Some game series just don’t make sense. Sometimes an idea that sounds great on paper fails to have a satisfying execution, sometimes a sequel fails to deliver a new experience over the previous game and then some titles are like Mario and Sonic at the London 2012 Olympic Games. This isn’t the first time Mario and Sonic have paired up for some sporting shenanigans, but I certainly hope it’s the last. How the series got a sequel is beyond me, but it’s here and it’s a very hit and miss affair indeed.
The game, at its simplest, comprises a selection of 50 mini-games. As with any mini-game compilation, the different games make the overall experience a mixed back, but the quality of the gameplay is generally pretty good. Though there isn’t a particularly logical approach to the controls, they are generally responsive and fun to use, even when using the usually problematic touch screen and gyroscope control schemes. The issue comes when said controls aren’t especially well explained, as nothing is worse than losing for a reason you aren’t quite aware of. This happens a little too often for it to be ignored, becoming a regular irritant that detracts from an otherwise pleasant experience.
The games themselves are pretty good all around, with the usual Olympic events garnering the expected level of excitement. Some of the bike riding and athletics events in particular are exciting and surprisingly addictive, but they are let down by the more repetitive track events. Likewise, some of the events have a really addicting quality to them, but are out-numbered by some absolute stinkers. Shouting into the microphone to lift weights is one such low point, and any game that tries to tell me that grabbing a water bottle from a refreshment stand is a sporting event needs to sort itself out.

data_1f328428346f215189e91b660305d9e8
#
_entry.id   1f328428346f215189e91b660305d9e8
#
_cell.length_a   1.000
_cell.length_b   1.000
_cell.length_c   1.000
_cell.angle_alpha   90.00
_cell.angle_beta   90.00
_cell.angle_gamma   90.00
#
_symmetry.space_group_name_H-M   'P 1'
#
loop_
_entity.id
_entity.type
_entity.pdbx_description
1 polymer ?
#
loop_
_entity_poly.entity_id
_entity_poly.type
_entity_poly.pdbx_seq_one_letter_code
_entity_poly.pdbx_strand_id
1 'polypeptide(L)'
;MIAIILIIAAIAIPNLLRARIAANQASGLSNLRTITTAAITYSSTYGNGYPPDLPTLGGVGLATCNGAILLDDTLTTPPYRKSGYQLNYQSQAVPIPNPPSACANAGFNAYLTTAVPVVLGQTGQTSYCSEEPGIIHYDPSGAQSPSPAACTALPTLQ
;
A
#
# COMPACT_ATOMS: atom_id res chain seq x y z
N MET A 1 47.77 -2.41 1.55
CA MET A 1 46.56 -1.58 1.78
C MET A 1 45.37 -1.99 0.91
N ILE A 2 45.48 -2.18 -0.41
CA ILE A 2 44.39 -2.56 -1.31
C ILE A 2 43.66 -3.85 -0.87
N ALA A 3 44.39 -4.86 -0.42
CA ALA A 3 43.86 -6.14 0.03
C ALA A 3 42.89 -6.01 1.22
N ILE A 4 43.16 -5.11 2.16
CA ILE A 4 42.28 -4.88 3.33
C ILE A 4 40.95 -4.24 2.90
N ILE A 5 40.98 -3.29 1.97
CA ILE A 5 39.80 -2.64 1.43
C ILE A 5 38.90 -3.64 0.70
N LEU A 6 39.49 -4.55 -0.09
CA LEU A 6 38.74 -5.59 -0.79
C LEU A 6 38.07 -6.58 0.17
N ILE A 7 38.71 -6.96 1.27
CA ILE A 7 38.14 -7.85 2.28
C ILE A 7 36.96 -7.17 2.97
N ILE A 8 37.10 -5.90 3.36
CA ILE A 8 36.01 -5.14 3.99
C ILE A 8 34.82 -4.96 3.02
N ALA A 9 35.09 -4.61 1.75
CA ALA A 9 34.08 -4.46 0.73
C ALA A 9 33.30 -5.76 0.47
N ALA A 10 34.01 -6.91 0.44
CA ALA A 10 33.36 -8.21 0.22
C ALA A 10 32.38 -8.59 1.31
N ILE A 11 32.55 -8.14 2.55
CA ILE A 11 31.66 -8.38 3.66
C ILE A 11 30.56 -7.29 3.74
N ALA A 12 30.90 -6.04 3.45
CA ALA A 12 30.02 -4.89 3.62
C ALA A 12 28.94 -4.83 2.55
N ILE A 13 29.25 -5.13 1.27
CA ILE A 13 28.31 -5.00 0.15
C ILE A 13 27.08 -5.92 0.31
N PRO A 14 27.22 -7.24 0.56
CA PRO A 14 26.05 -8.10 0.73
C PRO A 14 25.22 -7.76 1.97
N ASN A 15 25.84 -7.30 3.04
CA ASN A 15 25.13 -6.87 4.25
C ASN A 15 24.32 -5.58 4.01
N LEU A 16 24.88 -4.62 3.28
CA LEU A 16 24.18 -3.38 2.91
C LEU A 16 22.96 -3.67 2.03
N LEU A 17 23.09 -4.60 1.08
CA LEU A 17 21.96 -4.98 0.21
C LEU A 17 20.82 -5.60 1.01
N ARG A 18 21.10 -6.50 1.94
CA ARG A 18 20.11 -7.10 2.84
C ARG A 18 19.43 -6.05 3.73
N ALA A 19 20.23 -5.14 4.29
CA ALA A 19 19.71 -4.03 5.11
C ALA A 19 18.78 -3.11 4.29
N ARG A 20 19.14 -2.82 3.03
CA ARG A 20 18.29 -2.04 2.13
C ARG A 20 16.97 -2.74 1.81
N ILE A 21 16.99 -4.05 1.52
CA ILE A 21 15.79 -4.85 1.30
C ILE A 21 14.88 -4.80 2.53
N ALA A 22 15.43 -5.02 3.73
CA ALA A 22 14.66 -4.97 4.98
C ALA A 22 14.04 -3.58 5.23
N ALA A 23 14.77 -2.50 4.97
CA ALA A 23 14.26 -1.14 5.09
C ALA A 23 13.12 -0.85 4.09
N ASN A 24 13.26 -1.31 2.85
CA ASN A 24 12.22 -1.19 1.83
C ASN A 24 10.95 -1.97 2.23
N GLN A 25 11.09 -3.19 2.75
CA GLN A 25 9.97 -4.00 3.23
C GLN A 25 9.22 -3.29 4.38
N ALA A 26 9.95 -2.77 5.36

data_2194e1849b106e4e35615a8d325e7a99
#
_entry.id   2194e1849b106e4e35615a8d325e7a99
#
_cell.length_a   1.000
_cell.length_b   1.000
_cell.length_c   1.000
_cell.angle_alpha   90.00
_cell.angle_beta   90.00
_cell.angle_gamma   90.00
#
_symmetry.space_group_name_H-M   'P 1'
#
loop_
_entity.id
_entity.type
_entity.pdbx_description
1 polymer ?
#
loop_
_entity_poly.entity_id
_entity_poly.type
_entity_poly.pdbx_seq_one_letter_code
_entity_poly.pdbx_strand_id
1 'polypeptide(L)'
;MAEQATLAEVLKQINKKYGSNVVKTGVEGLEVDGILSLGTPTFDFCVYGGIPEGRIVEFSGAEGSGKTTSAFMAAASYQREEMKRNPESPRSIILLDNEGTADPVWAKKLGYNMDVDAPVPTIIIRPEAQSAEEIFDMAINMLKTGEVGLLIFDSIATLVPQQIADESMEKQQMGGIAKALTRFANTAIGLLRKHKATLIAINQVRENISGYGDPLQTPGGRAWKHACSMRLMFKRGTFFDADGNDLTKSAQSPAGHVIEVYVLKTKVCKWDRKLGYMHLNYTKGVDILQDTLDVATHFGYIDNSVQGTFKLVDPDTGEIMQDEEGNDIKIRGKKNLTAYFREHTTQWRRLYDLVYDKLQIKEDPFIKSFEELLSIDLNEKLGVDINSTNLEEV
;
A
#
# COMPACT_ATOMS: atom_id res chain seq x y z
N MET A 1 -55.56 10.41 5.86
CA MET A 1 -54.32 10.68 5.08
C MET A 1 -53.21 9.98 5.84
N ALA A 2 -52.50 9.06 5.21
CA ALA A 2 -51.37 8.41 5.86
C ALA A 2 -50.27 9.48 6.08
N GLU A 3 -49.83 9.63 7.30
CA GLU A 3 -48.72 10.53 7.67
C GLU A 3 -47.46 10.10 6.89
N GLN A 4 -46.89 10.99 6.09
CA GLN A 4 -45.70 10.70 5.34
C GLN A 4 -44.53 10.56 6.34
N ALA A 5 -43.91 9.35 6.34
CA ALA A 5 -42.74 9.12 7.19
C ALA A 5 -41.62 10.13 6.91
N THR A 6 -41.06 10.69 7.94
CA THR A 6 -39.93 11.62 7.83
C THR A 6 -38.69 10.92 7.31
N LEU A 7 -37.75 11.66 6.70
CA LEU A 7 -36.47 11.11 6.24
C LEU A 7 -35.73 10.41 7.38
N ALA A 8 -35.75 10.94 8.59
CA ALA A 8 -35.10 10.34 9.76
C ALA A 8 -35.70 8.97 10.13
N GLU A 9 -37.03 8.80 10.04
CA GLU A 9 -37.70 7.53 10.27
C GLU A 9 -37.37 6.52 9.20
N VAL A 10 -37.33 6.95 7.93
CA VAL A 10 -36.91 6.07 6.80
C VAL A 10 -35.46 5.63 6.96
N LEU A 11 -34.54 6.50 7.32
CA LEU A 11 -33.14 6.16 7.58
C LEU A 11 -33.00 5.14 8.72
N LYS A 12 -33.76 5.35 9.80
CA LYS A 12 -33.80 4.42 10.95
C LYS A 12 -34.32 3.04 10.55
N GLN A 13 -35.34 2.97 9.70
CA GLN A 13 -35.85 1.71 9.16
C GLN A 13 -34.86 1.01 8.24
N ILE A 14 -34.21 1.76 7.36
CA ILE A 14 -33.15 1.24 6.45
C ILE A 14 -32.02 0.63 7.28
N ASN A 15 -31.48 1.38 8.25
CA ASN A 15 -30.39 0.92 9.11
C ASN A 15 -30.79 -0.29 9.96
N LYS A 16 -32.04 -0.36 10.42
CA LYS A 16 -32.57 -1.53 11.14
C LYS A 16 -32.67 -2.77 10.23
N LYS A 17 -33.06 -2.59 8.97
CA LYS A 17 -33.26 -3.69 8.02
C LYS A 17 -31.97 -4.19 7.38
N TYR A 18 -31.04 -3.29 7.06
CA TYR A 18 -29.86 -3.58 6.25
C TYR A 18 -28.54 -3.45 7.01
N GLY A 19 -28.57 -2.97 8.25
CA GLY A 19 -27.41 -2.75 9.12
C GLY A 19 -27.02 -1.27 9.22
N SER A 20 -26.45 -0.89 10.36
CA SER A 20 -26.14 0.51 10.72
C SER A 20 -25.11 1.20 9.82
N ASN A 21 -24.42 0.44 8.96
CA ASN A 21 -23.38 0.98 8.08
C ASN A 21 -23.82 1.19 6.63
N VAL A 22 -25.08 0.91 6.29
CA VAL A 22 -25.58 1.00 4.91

Even when the gameplay lets up, the graphics of Mario and Sonic stay pretty decent throughout. The usual colour and flair associated with Mario and Sonic’s flagship games comes through in full force, and the animations are always smooth and satisfying. The stereoscopic 3D effect of the 3DS is also well implemented, providing a subtle depth for those who can withstand the subsequent ocular fatigue.
Getting a few friends together to play through the events is where Mario and Sonic at the London Olympics hits a stride, almost riding on the nostalgia trip of the golden Track and Field days. The lack of online play is a bit of a missed opportunity, though online rankings are likely to really grab those with addictive personalities.
You aren’t likely to always have 3DS owning mates to hand though, so it’s a shame that the game’s single player offerings aren’t really up to scratch. Quick event and medley selections are a decent enough time sink, but the main story mode that should be a highlight is atrocious. The story follows Sonic and Mario trying to stop Bowser and Eggman from delaying the Olympic games with a fog making machine. Whoever wrote the script needs to actually try going to London, as I doubt a fog machine would make much difference at this time of year. The only way to defeat the shadow clones spawned by the fog is to beat them at Olympic events of course, a true cop out that shows just how desperate the plot gets. It’s dull and uninspired and, on account of how short the mini-games can be, it becomes a needlessly plot heavy affair. This should be the main draw for the game, but it serves as little more than a very unwelcome diversion.
There are plenty of mini-games to sink your teeth into, but you shouldn’t be fooled into thinking that Mario and Sonic at the London Olympics is a long game. It suffers the same shallow fate of other such mini-game compilations, with most of the individual games barely able to hold attention for more than a few minutes at best. The story mode is short, and the depth just isn’t there, making Mario and Sonic 3DS a game that isn’t worth your money at the end of the day. Avoid it in favour of the more social console experience.
Controls well, Some mini-games are quite enjoyable, Multiplayer is a good laugh, Graphics are solid, Great stereoscopic 3D
Some events are dull, Gameplay is generally shallow, Story mode is a bad excuse for a single player mode, The story is crap, Control descriptions are often unsatisfactory
Because Sonic and Mario haven't lost enough of their credibility yet, they both return for more sporting based mini-games that are pulled together by colourful visuals and an underwhelming story mode